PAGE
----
Places Discussed

(Critical Guide to Settings and Places in Literature)


Jefferson. Mississippi town that is home to aristocrats of the unreconstructed Old South, whose family names include the Compsons, de Spains, Sartorises, and Stevenses. The preserved culture and society of the old land-based, medieval class system survived in the American South well into the middle of the twentieth century. The town is the old order of an agrarian, white, Protestant social construct that has outlived its time and its use in the modern world.

Jefferson is also home to the poor white trash who come to populate it, personified by the members of the Snopes family whose numbers are endless. The new social order brought to town by the Snopeses causes the eventual collapse of the old, aristocratic order as the Baptist, illiterate, dirty, and immoral Snopeses take over Jefferson, first with their large numbers and later politically. Gradually, they take control of local businesses, become deacons and preachers in the churches, and get jobs as school teachers. Finally, one of them even maneuvers himself into being appointed president of the bank.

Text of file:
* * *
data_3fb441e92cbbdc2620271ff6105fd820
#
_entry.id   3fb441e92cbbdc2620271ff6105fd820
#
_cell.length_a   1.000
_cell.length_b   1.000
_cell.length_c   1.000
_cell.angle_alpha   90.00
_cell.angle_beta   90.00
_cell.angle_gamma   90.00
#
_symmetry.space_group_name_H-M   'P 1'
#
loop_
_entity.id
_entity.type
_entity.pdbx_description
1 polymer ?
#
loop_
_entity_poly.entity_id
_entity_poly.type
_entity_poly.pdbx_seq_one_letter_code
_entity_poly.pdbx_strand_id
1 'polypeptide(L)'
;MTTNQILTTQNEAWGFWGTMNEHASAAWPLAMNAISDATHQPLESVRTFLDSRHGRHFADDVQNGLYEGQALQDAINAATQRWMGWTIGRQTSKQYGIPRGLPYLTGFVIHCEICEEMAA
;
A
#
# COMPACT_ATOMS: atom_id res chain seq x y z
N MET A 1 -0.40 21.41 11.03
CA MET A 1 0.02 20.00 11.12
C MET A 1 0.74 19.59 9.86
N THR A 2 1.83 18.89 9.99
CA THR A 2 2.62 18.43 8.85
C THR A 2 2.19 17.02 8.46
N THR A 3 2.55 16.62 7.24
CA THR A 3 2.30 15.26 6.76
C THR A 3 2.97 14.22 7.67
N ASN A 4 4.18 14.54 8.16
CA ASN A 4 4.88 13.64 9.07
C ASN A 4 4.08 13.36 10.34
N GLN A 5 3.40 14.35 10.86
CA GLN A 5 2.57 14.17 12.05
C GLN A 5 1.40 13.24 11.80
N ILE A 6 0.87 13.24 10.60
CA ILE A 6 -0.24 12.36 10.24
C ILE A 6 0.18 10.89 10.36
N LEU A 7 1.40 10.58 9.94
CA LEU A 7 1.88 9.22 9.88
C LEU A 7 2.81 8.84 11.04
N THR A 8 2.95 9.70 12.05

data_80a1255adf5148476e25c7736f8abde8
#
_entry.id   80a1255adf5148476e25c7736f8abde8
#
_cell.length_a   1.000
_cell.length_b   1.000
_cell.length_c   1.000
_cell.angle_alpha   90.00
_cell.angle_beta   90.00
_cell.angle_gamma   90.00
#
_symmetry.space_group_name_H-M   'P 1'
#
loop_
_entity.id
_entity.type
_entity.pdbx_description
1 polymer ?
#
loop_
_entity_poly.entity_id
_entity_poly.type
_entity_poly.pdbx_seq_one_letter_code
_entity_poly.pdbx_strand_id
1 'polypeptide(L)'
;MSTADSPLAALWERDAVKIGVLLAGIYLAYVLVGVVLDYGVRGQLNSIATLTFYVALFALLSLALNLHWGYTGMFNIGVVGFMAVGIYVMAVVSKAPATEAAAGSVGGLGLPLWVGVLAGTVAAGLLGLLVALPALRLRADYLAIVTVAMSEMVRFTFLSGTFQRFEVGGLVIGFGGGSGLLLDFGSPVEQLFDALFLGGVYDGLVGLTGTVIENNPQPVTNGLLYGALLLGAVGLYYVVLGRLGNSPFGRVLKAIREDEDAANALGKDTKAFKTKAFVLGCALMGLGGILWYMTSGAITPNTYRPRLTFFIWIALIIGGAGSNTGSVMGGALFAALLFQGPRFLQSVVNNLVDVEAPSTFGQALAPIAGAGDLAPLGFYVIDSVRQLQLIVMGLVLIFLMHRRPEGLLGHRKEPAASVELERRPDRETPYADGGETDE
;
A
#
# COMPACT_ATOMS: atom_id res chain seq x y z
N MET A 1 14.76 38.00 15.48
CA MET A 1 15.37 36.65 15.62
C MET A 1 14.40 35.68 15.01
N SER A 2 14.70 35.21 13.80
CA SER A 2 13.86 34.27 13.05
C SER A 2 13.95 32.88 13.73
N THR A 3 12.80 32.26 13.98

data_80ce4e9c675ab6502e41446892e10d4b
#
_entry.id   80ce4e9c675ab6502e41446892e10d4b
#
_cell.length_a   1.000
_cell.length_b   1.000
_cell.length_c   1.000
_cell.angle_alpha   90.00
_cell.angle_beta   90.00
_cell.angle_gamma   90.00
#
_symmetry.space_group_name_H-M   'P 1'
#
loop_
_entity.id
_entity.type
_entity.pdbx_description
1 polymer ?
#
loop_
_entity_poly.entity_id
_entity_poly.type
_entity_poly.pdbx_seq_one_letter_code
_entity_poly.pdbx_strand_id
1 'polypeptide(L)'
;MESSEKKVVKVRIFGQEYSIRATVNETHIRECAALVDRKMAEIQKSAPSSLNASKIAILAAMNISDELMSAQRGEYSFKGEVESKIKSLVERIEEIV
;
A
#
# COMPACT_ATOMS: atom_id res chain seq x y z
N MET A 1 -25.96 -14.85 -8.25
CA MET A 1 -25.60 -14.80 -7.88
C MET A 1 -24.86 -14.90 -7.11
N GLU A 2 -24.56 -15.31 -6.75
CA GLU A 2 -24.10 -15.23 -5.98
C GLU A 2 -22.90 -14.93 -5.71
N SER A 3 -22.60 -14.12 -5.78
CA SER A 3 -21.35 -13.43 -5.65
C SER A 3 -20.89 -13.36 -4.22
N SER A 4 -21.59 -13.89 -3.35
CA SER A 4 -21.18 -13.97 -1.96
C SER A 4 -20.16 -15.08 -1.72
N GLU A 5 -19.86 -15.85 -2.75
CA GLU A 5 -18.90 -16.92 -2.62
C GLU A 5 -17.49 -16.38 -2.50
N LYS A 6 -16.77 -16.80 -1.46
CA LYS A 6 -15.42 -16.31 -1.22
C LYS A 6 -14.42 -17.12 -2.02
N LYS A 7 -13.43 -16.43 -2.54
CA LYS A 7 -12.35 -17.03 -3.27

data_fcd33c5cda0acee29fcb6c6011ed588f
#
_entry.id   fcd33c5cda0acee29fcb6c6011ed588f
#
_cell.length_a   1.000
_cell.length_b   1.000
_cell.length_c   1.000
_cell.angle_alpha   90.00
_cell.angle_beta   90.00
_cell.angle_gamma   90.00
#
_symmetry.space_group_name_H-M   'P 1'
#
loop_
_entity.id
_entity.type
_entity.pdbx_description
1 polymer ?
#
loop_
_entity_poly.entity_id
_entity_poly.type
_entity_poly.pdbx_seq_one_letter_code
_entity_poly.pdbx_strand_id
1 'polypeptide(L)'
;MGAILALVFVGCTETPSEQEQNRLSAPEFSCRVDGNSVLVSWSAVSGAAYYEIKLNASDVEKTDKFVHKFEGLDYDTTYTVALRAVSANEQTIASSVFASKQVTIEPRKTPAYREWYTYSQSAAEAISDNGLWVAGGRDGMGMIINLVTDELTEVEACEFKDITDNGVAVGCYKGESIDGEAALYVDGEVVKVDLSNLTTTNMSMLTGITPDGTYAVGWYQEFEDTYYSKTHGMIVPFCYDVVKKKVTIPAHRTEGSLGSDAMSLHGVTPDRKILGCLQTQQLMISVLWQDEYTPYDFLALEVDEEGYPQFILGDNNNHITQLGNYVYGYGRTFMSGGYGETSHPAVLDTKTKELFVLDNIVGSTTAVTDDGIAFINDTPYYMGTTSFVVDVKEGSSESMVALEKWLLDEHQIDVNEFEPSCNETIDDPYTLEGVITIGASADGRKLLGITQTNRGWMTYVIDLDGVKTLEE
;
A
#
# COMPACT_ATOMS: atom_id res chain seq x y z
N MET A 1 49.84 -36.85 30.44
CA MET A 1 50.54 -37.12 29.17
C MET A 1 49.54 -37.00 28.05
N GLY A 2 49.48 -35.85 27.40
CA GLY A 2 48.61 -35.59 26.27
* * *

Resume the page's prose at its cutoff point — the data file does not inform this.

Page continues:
Water tower

Water tower. Ever-present symbol of Jefferson’s town’s hypocrisy. Standing on a ridge high above the town, the water in the tower contains pieces of stolen brass that Flem Snopes has taken from the city power plant where he works. Everyone in town knows the stolen pieces are there. Whenever they drink a glass of water, they can...

(The entire section is 523 words.)